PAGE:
need not wait until actual harm results in order to challenge conditions of confinement as `cruel and unusual.' " Libby v. Commissioner of Correction, supra at 434. In sum, we are persuaded by none of the defendants' purported justifications for violation of the Department of Public Health's regulations.
We must consider then, whether the conditions of the jail violate the prohibitions of the Eighth Amendment. We conclude that they do. The great weight of judicial authority and the objective expression of decency contained in 105 Code Mass. Regs. 450.113 (1979) make clear that the sanitary conditions at the jail fall below the constitutionally permissible minimum. No cell at the jail has a flush toilet, a sink, or running water. Some prisoners are confined to their cells for between seventeen and twenty-four hours a day and, therefore, eat and sleep next to buckets into which they must urinate and defecate. The record contains no evidence to rebut the plaintiffs' affidavits stating that they are allowed to empty these buckets only once a day or less frequently. These conditions along with the procedure for emptying the buckets constitute cruel and unusual punishment in violation of the Eighth Amendment.
3. Violation of Massachusetts Constitution.
We turn now to art. 26 of the Massachusetts Declaration of Rights. " `[Article] 26, like the Eighth Amendment, "must draw its meaning from the evolving standards of decency that mark the progress of a maturing society." Trop v. Dulles, 356 U.S. 86, 101 (1958).' Commonwealth v. O'Neal, 367 Mass. 440 , 451 (1975) . . . (Wilkins, J., concurring)." District Attorney for the Suffolk Dist. v. Watson, 381 Mass. 648 , 661 (1980). We have never decided whether the phrase "inflict cruel or unusual punishments" in art. 26 has the same prohibitive sweep as the phrase "nor cruel and unusual punishments inflicted" in the Eighth Amendment. See Commonwealth v. Diatchenko, 387 Mass. 718 , 722 n.2 (1982); Cepulonis v. Commonwealth, 384 Mass. 495 , 496-497 n.2 (1981), appeal dismissed, 455 U.S. 931 (1982); District Attorney for the Suffolk Dist. v.
Watson, supra at 676. But in any event, the rights guaranteed under art. 26 are at least equally as broad as those guaranteed under the Eighth Amendment. See, e.g., Attorney Gen. v. Colleton, 387 Mass. 790 , 795-796 (1982); District Attorney for the Suffolk Dist. v. Watson, supra at 661. Prison conditions inconsistent with evolving standards of human decency for the purposes of the Eighth Amendment are clearly unacceptable under art. 26. We conclude, therefore, that, for the same reasons conditions at the jail violate the Eighth Amendment, they violate art. 26.
We now must consider the remedy appropriate in the context of this case. While we hesitate to involve the judiciary in the operation of executive departments, Blaney v. Commissioner of Correction, 374 Mass. 337 , 342-343 (1978), we will do so where public officials fail to meet statutory or constitutional obligations. See, e.g., Perez v. Boston Hous. Auth., 379 Mass. 703 , 719-730 (1980); Commonwealth v. Andover, 378 Mass. 370 , 380 (1979); Blaney v. Commissioner of Correction, supra at 341-342. See also Inmates of the Suffolk County Jail v. Kearney, 573 F.2d 98, 100-101 (1st Cir. 1978). Here the defendants have failed to meet their obligation to maintain conditions at the jail which at least meet the constitutional minimum. This violation by public officials of constitutional rights guaranteed to inmates at the jail cannot be condoned and is subject to remedial actions by the judiciary. Such judicial actions do not improperly intrude upon the executive. Blaney, supra at 342-343.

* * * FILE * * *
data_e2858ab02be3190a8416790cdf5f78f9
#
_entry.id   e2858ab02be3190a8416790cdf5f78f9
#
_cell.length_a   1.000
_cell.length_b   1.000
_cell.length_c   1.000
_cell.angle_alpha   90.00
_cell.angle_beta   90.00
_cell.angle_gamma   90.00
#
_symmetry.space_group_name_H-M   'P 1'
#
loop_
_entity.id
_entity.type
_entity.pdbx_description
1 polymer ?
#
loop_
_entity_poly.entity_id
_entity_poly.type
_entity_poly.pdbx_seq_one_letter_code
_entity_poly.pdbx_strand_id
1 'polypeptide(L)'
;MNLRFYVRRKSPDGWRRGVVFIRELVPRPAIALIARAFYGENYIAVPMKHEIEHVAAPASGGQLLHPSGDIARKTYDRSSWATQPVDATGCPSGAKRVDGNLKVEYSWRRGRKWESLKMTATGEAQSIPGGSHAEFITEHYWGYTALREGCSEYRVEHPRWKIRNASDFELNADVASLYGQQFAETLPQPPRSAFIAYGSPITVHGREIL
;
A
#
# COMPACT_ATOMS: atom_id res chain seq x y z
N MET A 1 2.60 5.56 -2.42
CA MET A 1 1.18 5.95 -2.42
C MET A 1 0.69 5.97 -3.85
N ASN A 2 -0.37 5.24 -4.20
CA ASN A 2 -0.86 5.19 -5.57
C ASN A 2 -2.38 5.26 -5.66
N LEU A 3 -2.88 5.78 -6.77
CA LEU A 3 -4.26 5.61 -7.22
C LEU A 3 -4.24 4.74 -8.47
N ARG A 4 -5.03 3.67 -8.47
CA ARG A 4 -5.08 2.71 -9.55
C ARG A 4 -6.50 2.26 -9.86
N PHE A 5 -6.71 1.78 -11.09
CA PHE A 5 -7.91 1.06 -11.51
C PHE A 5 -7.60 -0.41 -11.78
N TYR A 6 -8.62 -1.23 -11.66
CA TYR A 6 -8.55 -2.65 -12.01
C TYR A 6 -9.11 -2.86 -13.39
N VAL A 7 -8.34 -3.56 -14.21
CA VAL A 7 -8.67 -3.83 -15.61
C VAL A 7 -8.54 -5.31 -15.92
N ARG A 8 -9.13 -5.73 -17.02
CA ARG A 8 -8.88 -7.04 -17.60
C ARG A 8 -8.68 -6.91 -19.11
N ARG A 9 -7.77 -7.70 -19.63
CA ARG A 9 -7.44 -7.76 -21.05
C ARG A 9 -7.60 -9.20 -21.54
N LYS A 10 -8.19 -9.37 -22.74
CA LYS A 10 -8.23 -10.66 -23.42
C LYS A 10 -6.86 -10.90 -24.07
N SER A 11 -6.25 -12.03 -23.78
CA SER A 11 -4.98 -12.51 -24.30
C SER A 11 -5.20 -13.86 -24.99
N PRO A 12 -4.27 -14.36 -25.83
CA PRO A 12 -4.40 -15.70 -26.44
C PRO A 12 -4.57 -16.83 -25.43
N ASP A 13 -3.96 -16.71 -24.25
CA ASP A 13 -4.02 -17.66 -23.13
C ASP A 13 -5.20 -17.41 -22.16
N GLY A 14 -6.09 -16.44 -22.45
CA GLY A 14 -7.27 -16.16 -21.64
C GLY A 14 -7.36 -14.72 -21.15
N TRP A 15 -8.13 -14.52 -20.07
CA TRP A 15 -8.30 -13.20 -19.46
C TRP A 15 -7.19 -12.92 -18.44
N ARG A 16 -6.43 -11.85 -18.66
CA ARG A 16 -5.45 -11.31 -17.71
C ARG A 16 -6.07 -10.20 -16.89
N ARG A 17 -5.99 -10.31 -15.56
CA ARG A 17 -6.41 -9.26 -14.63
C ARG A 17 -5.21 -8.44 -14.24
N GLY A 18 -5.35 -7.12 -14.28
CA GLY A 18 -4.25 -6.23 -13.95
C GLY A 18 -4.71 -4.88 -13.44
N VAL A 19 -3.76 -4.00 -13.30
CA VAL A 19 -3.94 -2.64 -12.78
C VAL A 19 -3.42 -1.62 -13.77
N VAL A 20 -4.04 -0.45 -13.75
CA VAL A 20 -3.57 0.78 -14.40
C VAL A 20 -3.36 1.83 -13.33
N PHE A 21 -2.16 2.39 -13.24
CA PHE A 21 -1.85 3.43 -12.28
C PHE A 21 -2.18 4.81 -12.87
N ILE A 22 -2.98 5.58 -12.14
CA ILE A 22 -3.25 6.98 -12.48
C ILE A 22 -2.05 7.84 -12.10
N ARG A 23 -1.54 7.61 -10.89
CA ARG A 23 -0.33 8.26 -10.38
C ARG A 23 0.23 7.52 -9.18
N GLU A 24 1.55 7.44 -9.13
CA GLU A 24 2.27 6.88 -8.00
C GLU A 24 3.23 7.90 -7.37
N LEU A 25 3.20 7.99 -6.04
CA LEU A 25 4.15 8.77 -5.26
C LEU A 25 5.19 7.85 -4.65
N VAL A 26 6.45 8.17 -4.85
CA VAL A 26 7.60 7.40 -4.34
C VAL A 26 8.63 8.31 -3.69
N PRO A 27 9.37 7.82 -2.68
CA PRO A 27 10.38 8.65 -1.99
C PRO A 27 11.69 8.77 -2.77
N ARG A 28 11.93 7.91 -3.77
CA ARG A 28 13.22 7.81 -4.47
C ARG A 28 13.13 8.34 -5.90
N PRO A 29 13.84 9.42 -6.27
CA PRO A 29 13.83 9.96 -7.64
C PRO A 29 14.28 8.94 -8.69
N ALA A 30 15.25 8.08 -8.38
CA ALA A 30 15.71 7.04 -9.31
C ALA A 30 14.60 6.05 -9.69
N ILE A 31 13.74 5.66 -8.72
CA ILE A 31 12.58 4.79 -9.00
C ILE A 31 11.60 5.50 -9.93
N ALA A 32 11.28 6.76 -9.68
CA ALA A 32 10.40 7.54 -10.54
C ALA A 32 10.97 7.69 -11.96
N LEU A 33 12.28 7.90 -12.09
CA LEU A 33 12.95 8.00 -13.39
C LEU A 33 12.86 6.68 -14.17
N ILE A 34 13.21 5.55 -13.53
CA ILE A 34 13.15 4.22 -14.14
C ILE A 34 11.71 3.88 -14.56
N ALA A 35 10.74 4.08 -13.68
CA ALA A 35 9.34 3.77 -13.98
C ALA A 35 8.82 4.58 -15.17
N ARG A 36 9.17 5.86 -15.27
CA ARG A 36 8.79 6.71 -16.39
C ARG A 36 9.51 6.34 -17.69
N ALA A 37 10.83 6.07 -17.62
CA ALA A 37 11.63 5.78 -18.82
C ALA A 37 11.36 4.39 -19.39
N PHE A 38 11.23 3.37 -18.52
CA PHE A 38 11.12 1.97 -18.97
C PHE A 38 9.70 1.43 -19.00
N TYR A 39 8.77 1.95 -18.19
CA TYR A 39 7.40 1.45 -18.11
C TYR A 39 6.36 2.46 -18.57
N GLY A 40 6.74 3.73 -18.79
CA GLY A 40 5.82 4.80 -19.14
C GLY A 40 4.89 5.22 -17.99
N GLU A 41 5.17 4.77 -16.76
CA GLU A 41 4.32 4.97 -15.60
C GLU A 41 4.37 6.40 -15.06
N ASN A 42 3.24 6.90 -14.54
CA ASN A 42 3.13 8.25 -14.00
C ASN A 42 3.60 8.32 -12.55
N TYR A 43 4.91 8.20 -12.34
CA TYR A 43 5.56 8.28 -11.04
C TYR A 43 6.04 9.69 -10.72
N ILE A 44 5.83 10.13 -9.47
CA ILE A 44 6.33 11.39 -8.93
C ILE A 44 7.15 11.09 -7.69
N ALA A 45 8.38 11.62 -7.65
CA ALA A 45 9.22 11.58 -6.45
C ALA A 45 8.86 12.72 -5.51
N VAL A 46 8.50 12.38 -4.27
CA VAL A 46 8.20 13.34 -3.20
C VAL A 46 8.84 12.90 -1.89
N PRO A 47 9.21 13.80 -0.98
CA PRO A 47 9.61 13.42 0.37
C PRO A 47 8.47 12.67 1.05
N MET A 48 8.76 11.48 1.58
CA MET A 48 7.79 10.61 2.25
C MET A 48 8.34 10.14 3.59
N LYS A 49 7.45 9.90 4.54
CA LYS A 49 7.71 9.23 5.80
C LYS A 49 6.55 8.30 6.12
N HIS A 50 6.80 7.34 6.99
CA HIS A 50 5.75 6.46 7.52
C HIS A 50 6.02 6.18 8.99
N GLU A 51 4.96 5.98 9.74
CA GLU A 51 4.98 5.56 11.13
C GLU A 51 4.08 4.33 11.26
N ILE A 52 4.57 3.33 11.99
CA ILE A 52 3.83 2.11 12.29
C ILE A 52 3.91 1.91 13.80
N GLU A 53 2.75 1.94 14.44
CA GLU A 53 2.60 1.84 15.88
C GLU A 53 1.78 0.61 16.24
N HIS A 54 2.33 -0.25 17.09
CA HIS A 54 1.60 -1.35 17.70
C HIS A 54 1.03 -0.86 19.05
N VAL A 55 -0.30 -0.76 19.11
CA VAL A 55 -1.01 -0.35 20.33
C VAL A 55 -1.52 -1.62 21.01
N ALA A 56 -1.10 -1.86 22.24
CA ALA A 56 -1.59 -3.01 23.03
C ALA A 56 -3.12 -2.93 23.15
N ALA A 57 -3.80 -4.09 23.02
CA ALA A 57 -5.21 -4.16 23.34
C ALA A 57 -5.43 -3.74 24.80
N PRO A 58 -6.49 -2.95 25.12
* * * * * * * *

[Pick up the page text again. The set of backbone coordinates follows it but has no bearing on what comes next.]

The plaintiffs request that we order cells at the jail closed, consistent with the order of the trial judge. The defendants request time to make repairs necessary to meet constitutional standards. Determining whether to close the jail immediately, or to order it closed only if repairs are not completed within a definite period of time, requires a balancing of interests. Closing a jail involves consideration of the public interest as well as the constitutional rights of the prisoners. "Were the jail to close without interim arrangements being made available pending a long range solution,
the public safety would obviously be threatened." Inmates of the Suffolk County Jail v. Kearney, supra at 100.
We take judicial notice of the fact that the prison facilities of the Commonwealth are currently filled beyond capacity. Accordingly, closing the Lawrence jail would have a ripple effect on the prison system by injecting approximately 130 convicted inmates and thirty pretrial detainees into already overcrowded facilities. The result would be either further overcrowding or an arbitrary prisoner release program. Neither of these alternatives is in the public interest. Moreover, some prisoners might prefer to stay at the facility regardless of conditions rather than being transferred to another facility in a part of the Commonwealth away from friends and family. In some cases such a transfer may impose additional hardship.
This balancing of interests suggests that we ought initially to consider alternatives for remedying the unconstitutional conditions at the jail other than an immediate closing of all cells. The most obvious alternative is to allow the defendants a definite and final period of time within which repairs bringing the jail up to the constitutional minimum shall be completed. The defendants represented at oral argument, and the single justice of the Appeals Court found, that Essex County has been awarded $2,000,000 to improve conditions at the jail. In addition, they have stated in oral argument before this court that plumbing necessary to meet the standards in 105 Code Mass. Regs. 450.113 (1979) will be completed by the end of May, 1984. The record also supports the defendants' position that obtaining funds necessary to carry out the constitutionally-mandated repairs has been difficult. They present a convincing case that access to this money involves a process of legislative and executive decision making over which they have had no control. Furthermore, we are informed that some temporary steps already have been taken to ameliorate the conditions. Accordingly, in the public interest, we give the defendants until June 1, 1984, to complete alterations at the jail sufficient to pass constitutional scrutiny.